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Pillar Of The Community
Canada
4573 Posts
Posted 06/24/2013   12:12 pm  Show Profile Bookmark this topic Add Bujutsu to your friends list Get a Link to this Message
For a number of years, I have had different postcards come my way and some of them have very interesting topics.

One topic I have a lot of cards for are old hotels. I was thinking of getting historical information about them but decided to face reality and come to the fact that it is beyond my budget, but, most of all, no room for all of them.

So, I thought I would scan some of these cards for you to view.

You have to admit, these old hotels had class. Current hotels / motels don't even come close I'm afraid. If you were dining on one of these hotel restaurants, you would really feel surrounded by luxury.

Anyway, here are some views. I have literally 100s of old US cards.

Will be posting more later.

Chimo

Bujutsu



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Pillar Of The Community
Canada
4573 Posts
Posted 06/24/2013   1:05 pm  Show Profile Bookmark this reply Add Bujutsu to your friends list  Get a Link to this Reply
Here are a few more hotel cards.

I believe that in the days these cards were published, some of them could have been available free as 'rack cards' (?)

Chimo

Bujutsu





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Bedrock Of The Community
United States
12128 Posts
Posted 06/24/2013   1:09 pm  Show Profile Bookmark this reply Add wt1 to your friends list  Get a Link to this Reply
Here's another view of the Hollenden Hotel in Cleveland back in the day -- alas, it was demolished in 1962:



Here's an excerpt from the history of Cleveland about it:


Quote:
The HOLLENDEN HOTEL, once the most glamorous and colorful of Cleveland's hostelries, opened on 7 June 1885. It was the first large hotel for transients east of PUBLIC SQUARE and offered accommodations for permanent residents as well. LIBERTY E. HOLDEN purchased land from Philo Chamberlain and formed a corporation to build the 8-story Hollenden Hotel at Superior and Bond (E. 6th) St. It boasted electric lights, 100 private baths, and fireproof construction, a lavish interior with paneled walls, redwood and mahogany fittings, and crystal chandeliers. Politicians claimed the dining room and made it famous as a meeting place. The hotel hosted 5 presidents, industrial giants, and celebrities of stage and platform.

In 1926 a $5 million annex was built on the east side of the hotel, and the main building was modernized. The hotel had several owners over the years until the 600 Superior Corp. bought it in 1960, but two years later, with only about 350 of the 1,000 rooms in use, the owners closed the Hollenden and demolished it. The 600 Superior Corp., along with developer Jas. M. Carney, then built a new 14-story, 400-room Hollenden House and parking garage on the site, which opened in Mar. 1965. The Hollenden House did not survive the decline of downtown Cleveland, and when it became unprofitable in the mid-1980s, Carney closed it permanently in May 1989. Later that year the relatively new building was demolished, making room for developer John W. Galbreath to build a 32-story office building.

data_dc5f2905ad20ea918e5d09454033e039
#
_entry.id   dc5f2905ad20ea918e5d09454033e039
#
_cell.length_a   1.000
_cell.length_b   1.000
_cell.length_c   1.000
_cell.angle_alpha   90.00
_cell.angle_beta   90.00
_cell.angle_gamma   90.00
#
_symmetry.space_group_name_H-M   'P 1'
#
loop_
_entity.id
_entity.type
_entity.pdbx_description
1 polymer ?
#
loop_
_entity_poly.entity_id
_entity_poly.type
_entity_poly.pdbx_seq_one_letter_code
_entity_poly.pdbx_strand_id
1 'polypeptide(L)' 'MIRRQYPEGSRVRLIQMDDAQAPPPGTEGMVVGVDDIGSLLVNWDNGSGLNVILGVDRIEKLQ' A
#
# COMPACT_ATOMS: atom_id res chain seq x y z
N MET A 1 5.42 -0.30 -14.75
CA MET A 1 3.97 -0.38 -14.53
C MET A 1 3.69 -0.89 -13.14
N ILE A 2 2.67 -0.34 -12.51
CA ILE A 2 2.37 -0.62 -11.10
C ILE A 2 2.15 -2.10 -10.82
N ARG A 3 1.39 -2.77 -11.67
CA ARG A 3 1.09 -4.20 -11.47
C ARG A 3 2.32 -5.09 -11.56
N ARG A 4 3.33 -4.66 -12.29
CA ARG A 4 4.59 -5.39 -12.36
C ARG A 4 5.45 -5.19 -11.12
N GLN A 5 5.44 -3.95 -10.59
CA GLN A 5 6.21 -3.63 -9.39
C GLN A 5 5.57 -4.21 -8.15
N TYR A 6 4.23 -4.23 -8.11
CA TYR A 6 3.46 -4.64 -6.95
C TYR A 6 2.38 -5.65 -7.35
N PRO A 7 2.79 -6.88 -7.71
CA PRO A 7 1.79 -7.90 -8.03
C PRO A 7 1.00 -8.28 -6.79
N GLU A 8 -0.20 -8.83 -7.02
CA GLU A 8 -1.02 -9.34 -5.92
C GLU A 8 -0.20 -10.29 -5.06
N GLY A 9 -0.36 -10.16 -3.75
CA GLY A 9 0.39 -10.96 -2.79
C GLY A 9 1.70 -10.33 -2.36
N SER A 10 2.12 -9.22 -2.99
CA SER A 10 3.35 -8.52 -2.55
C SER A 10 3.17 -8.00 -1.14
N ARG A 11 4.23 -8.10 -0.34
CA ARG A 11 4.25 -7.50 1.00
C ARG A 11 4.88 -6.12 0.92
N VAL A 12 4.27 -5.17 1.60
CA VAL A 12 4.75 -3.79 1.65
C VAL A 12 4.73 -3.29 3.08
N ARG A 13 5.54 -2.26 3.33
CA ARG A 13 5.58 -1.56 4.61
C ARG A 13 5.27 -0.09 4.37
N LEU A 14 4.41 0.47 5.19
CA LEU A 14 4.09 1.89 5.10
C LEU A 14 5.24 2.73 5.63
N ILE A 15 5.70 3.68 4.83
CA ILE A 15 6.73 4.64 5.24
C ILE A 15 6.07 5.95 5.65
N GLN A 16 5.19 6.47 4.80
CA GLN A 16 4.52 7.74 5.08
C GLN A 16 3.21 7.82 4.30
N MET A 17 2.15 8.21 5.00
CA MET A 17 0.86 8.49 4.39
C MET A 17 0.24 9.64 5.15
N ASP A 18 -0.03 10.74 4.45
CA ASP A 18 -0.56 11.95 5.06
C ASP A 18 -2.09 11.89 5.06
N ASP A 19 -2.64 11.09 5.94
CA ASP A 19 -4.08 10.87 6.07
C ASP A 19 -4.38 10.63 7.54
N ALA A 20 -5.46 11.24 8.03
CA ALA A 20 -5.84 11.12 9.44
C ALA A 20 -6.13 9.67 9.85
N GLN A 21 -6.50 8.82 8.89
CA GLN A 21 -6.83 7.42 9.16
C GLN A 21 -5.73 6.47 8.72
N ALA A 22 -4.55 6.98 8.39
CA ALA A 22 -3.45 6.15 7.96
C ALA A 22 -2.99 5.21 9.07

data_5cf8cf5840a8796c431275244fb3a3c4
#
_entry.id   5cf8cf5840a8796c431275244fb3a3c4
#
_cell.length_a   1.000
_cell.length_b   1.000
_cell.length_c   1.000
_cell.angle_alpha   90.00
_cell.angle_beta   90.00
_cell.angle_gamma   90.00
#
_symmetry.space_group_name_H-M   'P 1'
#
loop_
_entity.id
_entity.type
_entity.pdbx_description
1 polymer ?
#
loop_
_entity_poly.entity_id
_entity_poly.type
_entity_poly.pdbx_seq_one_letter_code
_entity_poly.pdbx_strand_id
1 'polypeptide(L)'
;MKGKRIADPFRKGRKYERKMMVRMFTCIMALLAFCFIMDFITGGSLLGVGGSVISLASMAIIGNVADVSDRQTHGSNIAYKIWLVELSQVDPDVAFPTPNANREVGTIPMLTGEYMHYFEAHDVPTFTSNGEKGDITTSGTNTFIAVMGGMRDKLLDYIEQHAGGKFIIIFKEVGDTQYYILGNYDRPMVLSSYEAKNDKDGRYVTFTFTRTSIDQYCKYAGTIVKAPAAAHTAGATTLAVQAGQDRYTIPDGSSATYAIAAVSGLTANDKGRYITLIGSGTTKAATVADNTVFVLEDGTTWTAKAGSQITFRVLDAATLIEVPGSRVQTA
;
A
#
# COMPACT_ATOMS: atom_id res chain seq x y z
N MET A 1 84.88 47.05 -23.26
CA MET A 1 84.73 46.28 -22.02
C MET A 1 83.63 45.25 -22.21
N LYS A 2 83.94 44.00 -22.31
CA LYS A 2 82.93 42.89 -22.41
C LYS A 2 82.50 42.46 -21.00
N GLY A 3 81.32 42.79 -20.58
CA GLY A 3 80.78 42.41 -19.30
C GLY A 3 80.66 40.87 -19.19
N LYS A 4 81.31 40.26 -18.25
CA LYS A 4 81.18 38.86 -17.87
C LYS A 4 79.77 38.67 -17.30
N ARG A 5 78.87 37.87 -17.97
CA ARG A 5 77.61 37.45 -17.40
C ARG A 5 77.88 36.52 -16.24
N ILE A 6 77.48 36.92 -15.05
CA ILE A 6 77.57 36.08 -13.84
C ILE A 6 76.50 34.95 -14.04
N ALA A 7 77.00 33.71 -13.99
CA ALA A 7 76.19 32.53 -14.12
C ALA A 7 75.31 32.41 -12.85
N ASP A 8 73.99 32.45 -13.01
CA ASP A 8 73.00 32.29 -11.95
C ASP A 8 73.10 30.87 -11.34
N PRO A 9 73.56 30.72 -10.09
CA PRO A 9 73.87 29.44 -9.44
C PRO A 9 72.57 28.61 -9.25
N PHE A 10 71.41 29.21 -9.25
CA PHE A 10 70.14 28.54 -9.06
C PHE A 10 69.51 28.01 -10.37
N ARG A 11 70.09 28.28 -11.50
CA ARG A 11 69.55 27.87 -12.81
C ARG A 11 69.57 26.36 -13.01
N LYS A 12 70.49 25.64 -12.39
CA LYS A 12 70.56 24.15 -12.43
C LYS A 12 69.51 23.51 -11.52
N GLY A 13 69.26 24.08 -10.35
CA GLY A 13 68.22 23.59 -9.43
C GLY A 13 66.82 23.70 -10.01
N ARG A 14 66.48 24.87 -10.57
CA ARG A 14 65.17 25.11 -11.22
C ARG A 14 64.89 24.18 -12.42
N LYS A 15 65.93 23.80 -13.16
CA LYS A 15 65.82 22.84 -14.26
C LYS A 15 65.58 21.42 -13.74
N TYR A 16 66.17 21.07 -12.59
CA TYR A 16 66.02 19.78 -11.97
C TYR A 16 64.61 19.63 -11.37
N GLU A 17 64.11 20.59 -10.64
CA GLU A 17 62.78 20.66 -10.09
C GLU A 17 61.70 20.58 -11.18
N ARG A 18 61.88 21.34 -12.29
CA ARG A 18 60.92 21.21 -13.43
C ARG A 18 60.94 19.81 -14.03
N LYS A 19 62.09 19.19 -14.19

Interestingly, the owner of the hotel back in the day, Liberty E. Holden, was also the owner of the city newspaper, Cleveland's Plain Dealer.
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Edited by wt1 - 06/24/2013 1:11 pm
Bedrock Of The Community
United States
12128 Posts
Posted 06/24/2013   1:21 pm  Show Profile Bookmark this reply Add wt1 to your friends list  Get a Link to this Reply
Those postcards of the LaSalle Hotel in Chicago during its earliest days makes one shudder when you consider in 1946 it fell victim to a tragic fire in which 61 lives were lost. At least the tragedy resulted in some significant reforms in hotel fire safety, many of which we take for granted today:


Quote:
On June 5, 1946, a raging fire at the stately, luxurious, and upscale LaSalle Hotel, at the northeastern corner of LaSalle and Madison Streets, claimed the lives of 61 people, including numerous children and one of the firefighters. The 23-story hotel was erected in 1909 and trumpeted as the most modern hotel in the country outside of New York City. Emblematic of a new age in the hospitality industry, it offered guests bell-hop services, a barber shop, fine dining, evening entertainment, and a host of other services. Its Blue Fountain Room was a favorite watering hole for the city's elite, and President William Howard Taft once turned the Presidential Suite on the third floor into a temporary White House annex during an extended stay in Chicago.

The fire started below ground in an elevator shaft at about 11:30 p.m. on June 4. The lobby was quickly engulfed in flames, and the fire spread upwards from two interior staircases. All 886 rooms were occupied at the time, and there was no sprinkler system. Some of the victims jumped to certain death from higher floors in the building, including a woman who leaped with a child in her clutches. Most of those who perished died from asphyxiation after opening their doors to plumes of thick black smoke. A first-aid station and makeshift morgue was set up down the street at City Hall. The hotel had apparently been cited for a host of fire code violations about a month before the fire, none of which had been corrected. In the wake of the tragedy, the City of Chicago implemented a host of new fire safety measures, including automatic alarm systems, the posting of evacuation instructions in all rooms, and the increased use of two-way radios.

The LaSalle Hotel was refurbished after the fire, but never recaptured its previous level of notoriety. It was ultimately demolished in 1976 to make room for the massive commercial office building located there today.
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Bedrock Of The Community
United States
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Posted 06/24/2013   1:28 pm  Show Profile Bookmark this reply Add wt1 to your friends list  Get a Link to this Reply
Here's a link to architectural points of interest in the Hotel Lafayette in Buffalo, NY. At least it still stands and continues in use today:

http://www.buffaloah.com/a/washngtn/391/index.html